Line6Piper (aka Matt Piper) teaches you how to use Reason’s vocoder to turn acoustic drum parts into synth-rhythm, synth-bass, or electronic percussion parts. Matt is the in-house Propellerhead Product Specialist at Line 6, and the author of the acclaimed instructional guide, Reason 4 Ignite.
Perhaps I should refer to what you’ll see in the following tutorial video as “drumcoding” instead of “vocoding,” since no human voice is actually used. Instead, the attack and timbre of an acoustic drum part are used to modulate a synthesizer sound. This has two very cool applications: One is to make a real acoustic drum part sound like an electronic drum part, while maintaining the natural human feel in regards to timing and dynamics (and requiring no painstaking drum programming!). This is achieved when the synthesizer used for the carrier signal is outputting noise instead of tuned notes. The other use for “drumcoding” is to easily turn a drum part into a melodic rhythm keyboard part or bass part. All you have to do is choose a few notes on your keyboard, and the drum part you’ve chosen takes care of the groove!
In the video, I use a little device (included in both Reason and Record) called the Spider Audio Merger and Splitter. What it does is very simple, and very useful. On the rear of the device, the right side connections are used for splitting, allowing you to send a single audio output to four identical outputs. If this was a hardware device, you could plug a single guitar into the splitter input, and then send four cables out to four guitar amps. (Your neighbors would love you.) The left side of the Spider rear panel is the “merger” side. It allows you to merge up to four separate audio signals on each channel to a single mono output.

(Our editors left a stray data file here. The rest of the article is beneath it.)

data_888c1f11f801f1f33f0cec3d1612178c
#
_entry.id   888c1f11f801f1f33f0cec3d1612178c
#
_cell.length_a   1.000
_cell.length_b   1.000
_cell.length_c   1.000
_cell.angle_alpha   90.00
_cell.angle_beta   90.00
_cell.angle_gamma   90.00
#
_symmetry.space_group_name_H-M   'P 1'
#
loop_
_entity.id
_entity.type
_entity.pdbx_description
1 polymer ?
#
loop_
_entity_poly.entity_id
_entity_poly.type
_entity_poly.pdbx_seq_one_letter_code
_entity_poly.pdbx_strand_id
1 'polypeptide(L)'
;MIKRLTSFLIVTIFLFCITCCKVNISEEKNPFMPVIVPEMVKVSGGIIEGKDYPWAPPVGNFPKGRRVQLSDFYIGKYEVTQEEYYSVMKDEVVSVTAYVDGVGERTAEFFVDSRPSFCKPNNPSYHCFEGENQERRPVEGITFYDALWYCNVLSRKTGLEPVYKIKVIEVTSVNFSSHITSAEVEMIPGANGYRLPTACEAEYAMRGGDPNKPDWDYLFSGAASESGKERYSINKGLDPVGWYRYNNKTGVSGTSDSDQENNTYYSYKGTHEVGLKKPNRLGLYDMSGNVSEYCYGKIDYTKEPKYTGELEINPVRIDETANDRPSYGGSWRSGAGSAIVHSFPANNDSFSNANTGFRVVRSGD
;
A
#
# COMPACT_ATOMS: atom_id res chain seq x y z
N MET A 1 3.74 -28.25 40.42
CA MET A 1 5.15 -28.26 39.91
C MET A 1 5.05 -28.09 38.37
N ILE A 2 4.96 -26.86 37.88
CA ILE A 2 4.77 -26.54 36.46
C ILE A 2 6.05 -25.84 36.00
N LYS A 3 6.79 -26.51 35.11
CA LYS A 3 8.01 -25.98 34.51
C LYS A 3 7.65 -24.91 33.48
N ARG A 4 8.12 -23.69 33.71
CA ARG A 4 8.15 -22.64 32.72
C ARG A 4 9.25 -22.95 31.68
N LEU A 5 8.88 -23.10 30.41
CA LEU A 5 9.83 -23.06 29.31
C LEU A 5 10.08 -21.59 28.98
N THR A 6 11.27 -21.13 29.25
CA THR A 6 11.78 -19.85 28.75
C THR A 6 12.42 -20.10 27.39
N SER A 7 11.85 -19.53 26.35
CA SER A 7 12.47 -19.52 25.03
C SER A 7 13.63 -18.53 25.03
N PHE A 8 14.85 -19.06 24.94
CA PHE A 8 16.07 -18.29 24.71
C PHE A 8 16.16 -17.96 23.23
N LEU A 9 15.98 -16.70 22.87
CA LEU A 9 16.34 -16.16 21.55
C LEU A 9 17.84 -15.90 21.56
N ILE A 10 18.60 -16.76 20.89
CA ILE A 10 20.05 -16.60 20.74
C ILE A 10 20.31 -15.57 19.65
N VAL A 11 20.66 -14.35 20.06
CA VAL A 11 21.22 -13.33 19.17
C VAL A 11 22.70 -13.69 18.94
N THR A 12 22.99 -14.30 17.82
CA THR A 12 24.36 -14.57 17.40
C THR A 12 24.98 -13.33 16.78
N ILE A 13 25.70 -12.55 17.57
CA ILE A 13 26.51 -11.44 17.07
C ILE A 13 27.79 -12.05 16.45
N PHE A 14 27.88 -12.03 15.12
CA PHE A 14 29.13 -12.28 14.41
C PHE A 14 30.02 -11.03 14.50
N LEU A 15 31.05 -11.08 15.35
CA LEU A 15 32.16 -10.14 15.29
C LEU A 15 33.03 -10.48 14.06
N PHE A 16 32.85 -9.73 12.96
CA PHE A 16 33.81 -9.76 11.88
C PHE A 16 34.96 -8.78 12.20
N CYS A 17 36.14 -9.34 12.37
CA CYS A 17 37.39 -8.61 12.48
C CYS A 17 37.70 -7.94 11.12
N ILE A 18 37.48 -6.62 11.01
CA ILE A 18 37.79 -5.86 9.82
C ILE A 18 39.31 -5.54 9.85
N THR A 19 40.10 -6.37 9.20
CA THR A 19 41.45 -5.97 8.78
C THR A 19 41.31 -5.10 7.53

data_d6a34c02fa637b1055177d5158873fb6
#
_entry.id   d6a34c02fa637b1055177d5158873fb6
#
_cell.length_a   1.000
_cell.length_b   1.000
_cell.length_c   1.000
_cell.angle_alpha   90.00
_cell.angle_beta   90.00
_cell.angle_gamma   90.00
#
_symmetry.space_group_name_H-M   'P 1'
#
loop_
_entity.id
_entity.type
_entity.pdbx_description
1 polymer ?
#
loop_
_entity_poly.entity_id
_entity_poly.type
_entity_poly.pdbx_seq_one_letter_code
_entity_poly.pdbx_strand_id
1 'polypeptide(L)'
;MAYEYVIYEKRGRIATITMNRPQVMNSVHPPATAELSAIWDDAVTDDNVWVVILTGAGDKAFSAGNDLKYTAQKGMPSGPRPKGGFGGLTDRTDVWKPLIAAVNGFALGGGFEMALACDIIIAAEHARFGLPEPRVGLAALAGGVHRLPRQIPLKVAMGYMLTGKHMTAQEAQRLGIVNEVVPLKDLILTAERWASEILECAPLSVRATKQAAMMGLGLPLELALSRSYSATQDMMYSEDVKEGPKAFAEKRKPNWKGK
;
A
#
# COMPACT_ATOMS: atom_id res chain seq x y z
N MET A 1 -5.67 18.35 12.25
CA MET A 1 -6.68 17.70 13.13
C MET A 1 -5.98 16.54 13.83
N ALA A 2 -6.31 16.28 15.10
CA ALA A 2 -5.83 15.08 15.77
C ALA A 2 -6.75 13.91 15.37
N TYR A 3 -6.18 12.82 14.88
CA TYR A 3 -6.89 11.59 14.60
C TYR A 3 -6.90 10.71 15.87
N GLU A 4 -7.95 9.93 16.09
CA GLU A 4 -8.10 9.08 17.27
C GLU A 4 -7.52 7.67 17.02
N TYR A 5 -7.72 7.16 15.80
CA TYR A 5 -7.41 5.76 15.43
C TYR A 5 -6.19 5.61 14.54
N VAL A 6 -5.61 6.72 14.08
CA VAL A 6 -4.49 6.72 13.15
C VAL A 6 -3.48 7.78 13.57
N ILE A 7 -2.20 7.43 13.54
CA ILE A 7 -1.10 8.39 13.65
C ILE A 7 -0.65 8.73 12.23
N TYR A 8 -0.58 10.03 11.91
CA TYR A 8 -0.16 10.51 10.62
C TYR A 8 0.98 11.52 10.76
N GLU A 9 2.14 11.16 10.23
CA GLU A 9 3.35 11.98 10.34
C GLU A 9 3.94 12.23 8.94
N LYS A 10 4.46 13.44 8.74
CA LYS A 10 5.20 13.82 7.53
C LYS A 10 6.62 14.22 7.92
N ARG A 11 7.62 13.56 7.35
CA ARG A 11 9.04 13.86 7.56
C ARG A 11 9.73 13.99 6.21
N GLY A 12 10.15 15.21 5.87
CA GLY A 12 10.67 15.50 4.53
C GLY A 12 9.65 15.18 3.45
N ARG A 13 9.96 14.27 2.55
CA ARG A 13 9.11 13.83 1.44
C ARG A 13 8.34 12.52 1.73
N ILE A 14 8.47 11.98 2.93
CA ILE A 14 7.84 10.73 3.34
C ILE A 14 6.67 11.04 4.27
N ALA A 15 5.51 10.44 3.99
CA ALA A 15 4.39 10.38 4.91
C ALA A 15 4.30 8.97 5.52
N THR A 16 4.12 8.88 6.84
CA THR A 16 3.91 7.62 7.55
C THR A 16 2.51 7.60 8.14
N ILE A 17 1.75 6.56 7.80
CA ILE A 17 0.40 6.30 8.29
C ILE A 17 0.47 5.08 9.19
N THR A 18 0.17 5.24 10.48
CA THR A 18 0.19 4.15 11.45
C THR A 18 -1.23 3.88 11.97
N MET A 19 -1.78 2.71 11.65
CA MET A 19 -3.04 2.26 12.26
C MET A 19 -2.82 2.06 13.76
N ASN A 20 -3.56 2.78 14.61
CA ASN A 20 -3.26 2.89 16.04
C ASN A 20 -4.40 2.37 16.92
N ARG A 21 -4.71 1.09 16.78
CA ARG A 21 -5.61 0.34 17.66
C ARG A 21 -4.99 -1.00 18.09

At the end of the video, I mix the original un-vocoded drum signal with the vocoded signal. If you are not planning to use an un-vocoded version of a particular drum or percussion part in your song, you may wish to skip the Spider Audio Merger and Splitter, and just connect the right or left output of the drums to the vocoder’s modulator input. You can experiment with which drum output (right or left) gives you the most desirable result with the vocoder. You may also like to try using a completely different drum part for the percussion in your track, and vocode other drum parts to create rhythm synth parts and bass synth parts (or even additional electronic percussion parts).
To download a Record Song File with the same setup used at the end of the video, click here!
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